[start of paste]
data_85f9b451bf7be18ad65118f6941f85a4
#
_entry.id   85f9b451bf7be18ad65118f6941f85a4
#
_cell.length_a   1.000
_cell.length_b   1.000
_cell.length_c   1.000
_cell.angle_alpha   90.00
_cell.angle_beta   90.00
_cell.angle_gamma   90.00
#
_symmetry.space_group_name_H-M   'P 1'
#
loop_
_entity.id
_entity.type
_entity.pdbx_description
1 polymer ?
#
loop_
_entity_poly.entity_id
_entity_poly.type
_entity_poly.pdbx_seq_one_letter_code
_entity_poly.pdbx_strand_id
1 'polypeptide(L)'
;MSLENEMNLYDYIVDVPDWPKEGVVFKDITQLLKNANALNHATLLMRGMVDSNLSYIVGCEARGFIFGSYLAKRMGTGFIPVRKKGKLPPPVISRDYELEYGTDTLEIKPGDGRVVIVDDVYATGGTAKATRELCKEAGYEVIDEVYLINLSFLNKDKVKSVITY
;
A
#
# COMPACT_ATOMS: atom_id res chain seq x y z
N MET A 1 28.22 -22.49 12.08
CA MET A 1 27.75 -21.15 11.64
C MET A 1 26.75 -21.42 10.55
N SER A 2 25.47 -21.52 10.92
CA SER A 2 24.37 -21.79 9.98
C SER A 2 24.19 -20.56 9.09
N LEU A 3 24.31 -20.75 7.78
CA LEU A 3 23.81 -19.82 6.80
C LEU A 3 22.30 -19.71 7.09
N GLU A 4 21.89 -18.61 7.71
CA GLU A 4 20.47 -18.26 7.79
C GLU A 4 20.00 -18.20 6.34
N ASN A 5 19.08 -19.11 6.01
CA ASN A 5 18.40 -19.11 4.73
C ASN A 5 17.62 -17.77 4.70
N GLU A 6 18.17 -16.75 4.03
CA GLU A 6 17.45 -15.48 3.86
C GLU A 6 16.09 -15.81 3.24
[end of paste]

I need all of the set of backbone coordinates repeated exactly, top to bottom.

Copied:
data_85f9b451bf7be18ad65118f6941f85a4
#
_entry.id   85f9b451bf7be18ad65118f6941f85a4
#
_cell.length_a   1.000
_cell.length_b   1.000
_cell.length_c   1.000
_cell.angle_alpha   90.00
_cell.angle_beta   90.00
_cell.angle_gamma   90.00
#
_symmetry.space_group_name_H-M   'P 1'
#
loop_
_entity.id
_entity.type
_entity.pdbx_description
1 polymer ?
#
loop_
_entity_poly.entity_id
_entity_poly.type
_entity_poly.pdbx_seq_one_letter_code
_entity_poly.pdbx_strand_id
1 'polypeptide(L)'
;MSLENEMNLYDYIVDVPDWPKEGVVFKDITQLLKNANALNHATLLMRGMVDSNLSYIVGCEARGFIFGSYLAKRMGTGFIPVRKKGKLPPPVISRDYELEYGTDTLEIKPGDGRVVIVDDVYATGGTAKATRELCKEAGYEVIDEVYLINLSFLNKDKVKSVITY
;
A
#
# COMPACT_ATOMS: atom_id res chain seq x y z
N MET A 1 28.22 -22.49 12.08
CA MET A 1 27.75 -21.15 11.64
C MET A 1 26.75 -21.42 10.55
N SER A 2 25.47 -21.52 10.92
CA SER A 2 24.37 -21.79 9.98
C SER A 2 24.19 -20.56 9.09
N LEU A 3 24.31 -20.75 7.78
CA LEU A 3 23.81 -19.82 6.80
C LEU A 3 22.30 -19.71 7.09
N GLU A 4 21.89 -18.61 7.71
CA GLU A 4 20.47 -18.26 7.79
C GLU A 4 20.00 -18.20 6.34
N ASN A 5 19.08 -19.11 6.01
CA ASN A 5 18.40 -19.11 4.73
C ASN A 5 17.62 -17.77 4.70
N GLU A 6 18.17 -16.75 4.03
CA GLU A 6 17.45 -15.48 3.86
C GLU A 6 16.09 -15.81 3.24